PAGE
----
Justice ministry charges four members of Chinese government hacking group

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The Justice Department on Monday announced charges against four Chinese nationals, accusing the men of being part of a hacking group that has attacked “businesses, universities and government entities in the United States and abroad. between 2011 and 2018 “.

According to a DOJ statement, a federal grand jury in San Diego handed down the indictment of the four in May and it was unsealed on Friday.

The indictment states that Ding Xiaoyang, Cheng Qingmin, and Zhu Yunmin were members of the Hainan State Security Department secretly working at a shell company called Hainan Xiandun Technology Development Co., Ltd.

The purpose of the operation, according to the Justice Department, was to steal information from companies that would help companies in China. The DOJ said the hackers were specifically looking “for information that would bypass lengthy and resource-intensive research and development processes.”

Operating out of Haikou, Hainan Province, the three are accused of “coordinating, facilitating, and managing hackers and linguists in Hainan Xiandun and other MSS front companies.”

Wu Shurong was also indicted for his role as a hacker who created malware, helped the other three break into computer systems, and allegedly supervised other hackers from Hainan Xiandun.

The DOJ noted that the group had attacked companies in the United States, Indonesia, Malaysia, Norway, Saudi Arabia, South Africa, Switzerland, United Kingdom, Austria, Cambodia, Canada. and in Germany. Most of the attacks targeted companies working in defense, education, healthcare, biopharmaceuticals and aviation.

“Stolen trade secrets and confidential business information included, among others, sensitive technologies used for submersibles and autonomous vehicles, specialized chemical formulas, commercial aircraft maintenance, proprietary gene sequencing technology and data, and foreign information to support China’s efforts to obtain state-owned enterprises in the target country (for example, large-scale high-speed railroad development projects), ”the Justice Ministry statement said.

“At research institutes and universities, the plot was aimed at researching infectious diseases linked to Ebola, MERS, HIV / AIDS, Marburg and tularemia.”

The indictment also accuses educators at universities in Hainan and across China of working with the country’s State Security Ministry to assist in the attacks.

Deputy Attorney General Lisa Monaco said the accusations highlighted that China continued to use cyber attacks to steal what other countries were doing, calling the government’s actions “blatant disregard for its bilateral and multilateral commitments.” .

“The scale and duration of China’s hacking campaigns, including those efforts targeting a dozen countries in sectors ranging from healthcare and biomedical research to aviation and defense, remind us that no country or industry is safe, ”Monaco said.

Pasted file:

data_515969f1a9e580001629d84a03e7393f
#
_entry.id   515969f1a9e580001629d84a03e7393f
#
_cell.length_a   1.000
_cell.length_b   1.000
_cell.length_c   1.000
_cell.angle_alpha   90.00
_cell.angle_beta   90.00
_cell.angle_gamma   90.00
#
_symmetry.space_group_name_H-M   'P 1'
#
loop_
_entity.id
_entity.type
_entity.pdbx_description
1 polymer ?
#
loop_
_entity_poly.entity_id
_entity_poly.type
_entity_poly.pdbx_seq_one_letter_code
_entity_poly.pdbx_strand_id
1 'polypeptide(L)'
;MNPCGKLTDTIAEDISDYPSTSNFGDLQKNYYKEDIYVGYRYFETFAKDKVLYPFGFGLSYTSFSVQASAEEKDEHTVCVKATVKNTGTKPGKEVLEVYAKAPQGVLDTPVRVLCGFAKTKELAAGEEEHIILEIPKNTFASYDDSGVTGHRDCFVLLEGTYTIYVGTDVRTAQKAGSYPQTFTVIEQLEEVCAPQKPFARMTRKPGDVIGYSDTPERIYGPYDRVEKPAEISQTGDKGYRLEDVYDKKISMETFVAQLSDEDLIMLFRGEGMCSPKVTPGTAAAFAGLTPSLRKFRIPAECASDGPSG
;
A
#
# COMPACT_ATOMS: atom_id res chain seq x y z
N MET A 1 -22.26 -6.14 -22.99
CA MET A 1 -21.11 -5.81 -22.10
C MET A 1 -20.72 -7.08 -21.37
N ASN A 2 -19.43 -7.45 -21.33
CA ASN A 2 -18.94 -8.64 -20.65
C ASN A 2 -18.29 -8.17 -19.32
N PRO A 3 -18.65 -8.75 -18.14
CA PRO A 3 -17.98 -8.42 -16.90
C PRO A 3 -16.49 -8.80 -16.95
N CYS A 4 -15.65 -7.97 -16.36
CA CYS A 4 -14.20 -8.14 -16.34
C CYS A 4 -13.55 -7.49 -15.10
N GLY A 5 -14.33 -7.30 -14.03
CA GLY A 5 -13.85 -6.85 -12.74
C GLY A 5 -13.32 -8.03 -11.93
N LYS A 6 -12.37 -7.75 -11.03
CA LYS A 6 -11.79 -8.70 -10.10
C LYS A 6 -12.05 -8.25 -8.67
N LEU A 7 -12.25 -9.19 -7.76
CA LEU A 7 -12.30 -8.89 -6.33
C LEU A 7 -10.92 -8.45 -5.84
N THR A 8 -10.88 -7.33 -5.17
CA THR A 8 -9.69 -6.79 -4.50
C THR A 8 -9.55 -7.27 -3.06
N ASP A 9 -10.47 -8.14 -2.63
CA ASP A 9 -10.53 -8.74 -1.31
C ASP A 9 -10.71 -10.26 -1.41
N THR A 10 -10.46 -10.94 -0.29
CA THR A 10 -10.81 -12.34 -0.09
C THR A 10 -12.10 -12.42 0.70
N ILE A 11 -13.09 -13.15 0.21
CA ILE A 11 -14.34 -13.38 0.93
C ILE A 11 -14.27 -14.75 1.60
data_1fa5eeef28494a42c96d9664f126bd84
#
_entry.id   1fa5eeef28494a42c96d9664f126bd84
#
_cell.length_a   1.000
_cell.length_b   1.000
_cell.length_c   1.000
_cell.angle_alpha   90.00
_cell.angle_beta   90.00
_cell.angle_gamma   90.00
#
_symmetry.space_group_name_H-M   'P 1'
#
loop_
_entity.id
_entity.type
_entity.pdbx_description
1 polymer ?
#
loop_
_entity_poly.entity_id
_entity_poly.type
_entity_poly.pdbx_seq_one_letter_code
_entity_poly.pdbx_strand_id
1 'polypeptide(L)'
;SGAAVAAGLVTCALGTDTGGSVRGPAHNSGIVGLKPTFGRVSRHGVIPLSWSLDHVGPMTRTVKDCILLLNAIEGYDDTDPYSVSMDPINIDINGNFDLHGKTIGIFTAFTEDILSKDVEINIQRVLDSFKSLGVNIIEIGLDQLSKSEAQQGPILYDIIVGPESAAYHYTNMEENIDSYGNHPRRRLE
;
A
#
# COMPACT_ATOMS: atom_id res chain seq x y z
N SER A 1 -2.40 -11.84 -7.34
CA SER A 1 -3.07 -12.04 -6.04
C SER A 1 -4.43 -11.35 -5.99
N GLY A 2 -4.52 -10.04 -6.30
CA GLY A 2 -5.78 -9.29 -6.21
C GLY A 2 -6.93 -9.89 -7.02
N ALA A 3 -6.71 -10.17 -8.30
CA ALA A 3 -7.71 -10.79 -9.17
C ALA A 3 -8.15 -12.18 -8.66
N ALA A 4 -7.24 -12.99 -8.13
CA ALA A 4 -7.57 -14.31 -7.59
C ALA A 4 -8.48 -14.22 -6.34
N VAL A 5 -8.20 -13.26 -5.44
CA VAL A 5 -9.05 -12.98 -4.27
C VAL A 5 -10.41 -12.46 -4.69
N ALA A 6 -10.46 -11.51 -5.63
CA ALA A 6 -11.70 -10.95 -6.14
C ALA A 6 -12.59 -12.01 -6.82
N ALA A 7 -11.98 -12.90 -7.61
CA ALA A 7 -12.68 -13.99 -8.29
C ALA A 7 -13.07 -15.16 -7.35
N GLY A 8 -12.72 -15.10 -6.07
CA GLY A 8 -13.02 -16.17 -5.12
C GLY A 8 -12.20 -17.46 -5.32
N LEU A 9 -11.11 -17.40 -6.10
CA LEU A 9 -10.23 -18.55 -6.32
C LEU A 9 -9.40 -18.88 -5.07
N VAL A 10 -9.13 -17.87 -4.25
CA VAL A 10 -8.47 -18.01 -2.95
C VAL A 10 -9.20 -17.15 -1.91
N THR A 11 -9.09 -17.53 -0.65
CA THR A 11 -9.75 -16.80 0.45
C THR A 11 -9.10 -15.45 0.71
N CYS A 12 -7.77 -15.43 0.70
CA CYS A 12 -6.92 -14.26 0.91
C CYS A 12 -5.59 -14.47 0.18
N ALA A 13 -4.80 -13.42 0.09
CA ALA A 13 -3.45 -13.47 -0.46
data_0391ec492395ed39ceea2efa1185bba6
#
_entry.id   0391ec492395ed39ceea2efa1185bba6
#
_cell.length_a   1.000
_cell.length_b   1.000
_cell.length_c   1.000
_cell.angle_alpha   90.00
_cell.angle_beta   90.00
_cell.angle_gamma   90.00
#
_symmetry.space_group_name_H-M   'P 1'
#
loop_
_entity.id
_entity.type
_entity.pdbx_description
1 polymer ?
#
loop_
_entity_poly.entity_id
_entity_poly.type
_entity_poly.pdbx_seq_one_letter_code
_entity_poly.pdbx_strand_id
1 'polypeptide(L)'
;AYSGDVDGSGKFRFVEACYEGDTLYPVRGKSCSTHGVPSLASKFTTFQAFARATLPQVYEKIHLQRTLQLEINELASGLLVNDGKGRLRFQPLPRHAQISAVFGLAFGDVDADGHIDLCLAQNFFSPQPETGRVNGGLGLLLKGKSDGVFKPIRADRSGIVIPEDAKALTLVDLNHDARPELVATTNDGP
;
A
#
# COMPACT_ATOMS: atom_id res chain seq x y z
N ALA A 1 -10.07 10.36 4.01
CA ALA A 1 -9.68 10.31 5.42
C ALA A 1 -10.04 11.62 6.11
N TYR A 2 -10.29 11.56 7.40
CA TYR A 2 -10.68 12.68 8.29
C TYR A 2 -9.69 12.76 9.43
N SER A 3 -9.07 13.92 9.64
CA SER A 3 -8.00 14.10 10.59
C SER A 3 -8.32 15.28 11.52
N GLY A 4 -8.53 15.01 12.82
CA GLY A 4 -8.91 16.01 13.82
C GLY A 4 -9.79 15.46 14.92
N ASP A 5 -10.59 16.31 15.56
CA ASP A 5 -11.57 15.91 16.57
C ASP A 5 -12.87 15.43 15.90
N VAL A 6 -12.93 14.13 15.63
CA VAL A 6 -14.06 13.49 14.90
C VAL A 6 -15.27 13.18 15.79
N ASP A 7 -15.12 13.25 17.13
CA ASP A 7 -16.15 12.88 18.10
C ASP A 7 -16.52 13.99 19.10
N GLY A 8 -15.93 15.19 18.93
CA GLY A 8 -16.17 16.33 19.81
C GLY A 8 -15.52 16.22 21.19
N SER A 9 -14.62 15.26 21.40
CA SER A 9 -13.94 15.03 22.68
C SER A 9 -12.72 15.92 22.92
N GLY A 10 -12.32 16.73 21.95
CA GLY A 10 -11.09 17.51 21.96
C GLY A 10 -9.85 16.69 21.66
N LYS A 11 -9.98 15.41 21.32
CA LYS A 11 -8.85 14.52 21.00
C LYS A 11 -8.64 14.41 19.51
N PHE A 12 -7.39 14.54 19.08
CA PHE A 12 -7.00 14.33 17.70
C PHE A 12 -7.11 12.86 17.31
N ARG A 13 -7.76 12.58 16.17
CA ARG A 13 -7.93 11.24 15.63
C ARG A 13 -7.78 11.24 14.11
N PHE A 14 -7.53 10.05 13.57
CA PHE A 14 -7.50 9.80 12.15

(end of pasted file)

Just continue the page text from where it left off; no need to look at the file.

The DOJ noted that several cybersecurity companies have chronicled the group’s activities, giving them a variety of names over the years, including Advanced Persistent Threat (APT) 40, BRONZE, MOHAWK, FEVERDREAM, G0065, Gadolinium, GreenCrash, Hellsing, Kryptonite Panda, Leviathan, Mudcarp, Periscope, Temp.Periscope and Temp.Jumper.

The indictment lists the variety of hacking methods used to break into corporate systems, detailing how the group used spear-phishing emails, hacked credentials, and more.

“The conspiracy has also used multiple and evolving sets of sophisticated malware, including publicly available and custom malware, to gain, extend and maintain unauthorized access to victims’ computers and networks,” the act says. ‘charge.

“The malware in the plot included those identified by security researchers as BADFLICK, aka GreenCrash; PHOTO, alias Derusbi; MURKYTOP, alias mt.exe; and HOMEFRY, alias dp.dll. This malware enabled initial and ongoing intrusions into victims’ systems, lateral movement within a system, and theft of credentials, including administrator passwords. “

The indictment notes that the hackers used anonymization services, Dropbox application programming interface (API) keys, and even GitHub in their attacks.

The four defendants were charged with one count of conspiracy to commit computer fraud and one count of conspiracy to commit economic espionage. Together, the two counts carry a maximum sentence of 20 years in prison.

Acting US Attorney Randy Grossman linked the indictment to the larger announcements released on Monday, where dozens of countries accused China of a massive hacking campaign.

Grossman said the indictment “shows how the Chinese government has made a deliberate choice to cheat and steal instead of innovate,” while claiming that these actions threaten the US economy and national security.

The FBI and CISA issued an advisory designed to help organizations defend themselves against some of the tactics deployed by the four indicted hackers. The Joint Cybersecurity Advisory contains “technical details, indicators of compromise and mitigation measures”.

“The charges presented today demonstrate China’s continued and persistent efforts to tackle computer intrusion, which will not be tolerated either at home or abroad,” said Special Agent in Charge Suzanne Turner of the Foreign Office of the United Nations. FBI in San Diego.

“We remain steadfast with our law enforcement partners in the United States and around the world and will continue to hold accountable those who commit economic espionage and intellectual property theft.”


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